Independent contractor

If you find out that your contractor had the wrong license (specialty) and so did not have a valid license, was he an employee?

It turns out that my contractor who did my electrical work only had a plumbing license.

This was a 5000 dollar contract.

This was done more than 4 years ago.

After I asked for a repair, I found this out.

I understand the ramifications of my being able to get my money back but I think I am liable for the EDD and other taxes because now that I know he did not have a "valid contractors" license, he was my employee based on labor code 2750.5.

I did not know he was not validly licensed at the time. Is there a way out of this or do I have to pay the EDD stuff?

Nathan’s Answer

There are many factors you'd want to go over with a licensed attorney.

Did this individual use his own tools, or did you supply them?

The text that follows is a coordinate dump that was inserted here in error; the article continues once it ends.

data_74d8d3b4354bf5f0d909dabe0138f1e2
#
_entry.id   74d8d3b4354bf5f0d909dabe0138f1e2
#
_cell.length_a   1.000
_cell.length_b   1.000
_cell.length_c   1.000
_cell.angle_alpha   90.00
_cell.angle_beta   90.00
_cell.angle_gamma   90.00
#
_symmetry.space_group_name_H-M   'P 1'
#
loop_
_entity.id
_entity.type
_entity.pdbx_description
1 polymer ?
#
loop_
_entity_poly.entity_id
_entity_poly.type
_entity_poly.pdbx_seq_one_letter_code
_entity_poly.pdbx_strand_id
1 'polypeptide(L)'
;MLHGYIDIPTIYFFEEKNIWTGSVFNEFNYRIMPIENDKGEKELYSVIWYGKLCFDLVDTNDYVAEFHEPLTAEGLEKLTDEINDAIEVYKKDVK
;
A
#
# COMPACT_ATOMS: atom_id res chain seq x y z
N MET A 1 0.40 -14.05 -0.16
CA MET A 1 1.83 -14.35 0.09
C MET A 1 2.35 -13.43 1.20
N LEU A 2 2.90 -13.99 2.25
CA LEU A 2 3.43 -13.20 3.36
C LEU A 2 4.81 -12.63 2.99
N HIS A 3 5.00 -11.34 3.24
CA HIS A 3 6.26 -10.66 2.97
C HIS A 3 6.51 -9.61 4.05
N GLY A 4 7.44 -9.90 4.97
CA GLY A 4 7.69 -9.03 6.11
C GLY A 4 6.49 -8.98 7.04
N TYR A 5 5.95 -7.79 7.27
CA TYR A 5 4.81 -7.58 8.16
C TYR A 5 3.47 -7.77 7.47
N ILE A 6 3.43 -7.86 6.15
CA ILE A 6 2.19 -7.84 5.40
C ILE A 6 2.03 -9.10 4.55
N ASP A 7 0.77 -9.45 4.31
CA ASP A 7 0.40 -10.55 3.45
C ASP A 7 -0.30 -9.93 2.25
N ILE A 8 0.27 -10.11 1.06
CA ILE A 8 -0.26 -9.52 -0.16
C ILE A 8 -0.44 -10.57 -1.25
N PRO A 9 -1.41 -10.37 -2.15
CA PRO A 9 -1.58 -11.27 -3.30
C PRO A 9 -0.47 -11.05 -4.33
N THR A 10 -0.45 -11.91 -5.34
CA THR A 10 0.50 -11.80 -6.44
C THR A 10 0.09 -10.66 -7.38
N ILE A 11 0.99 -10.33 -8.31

Did he have a business card or operate out of his own company?

Did you pay a set amount per hour/per day or did you pay by the job completed?

Did you tell this person when to come and leave specifically, or did this person take as much time as they needed to do the job without you interfering?

Most likely they were a contractor - responsible for their own taxes, that's a reason they're called contractors to begin with, they come in for a job, and leave. They are not employees. However, if this contractor somehow became an employee (it can happen) you may have to answer to the Department of Labor Standards Enforcement and a judge will determine what happened there.

DLSE judgments can be appealed to the Superior Court, much like small claims matters.

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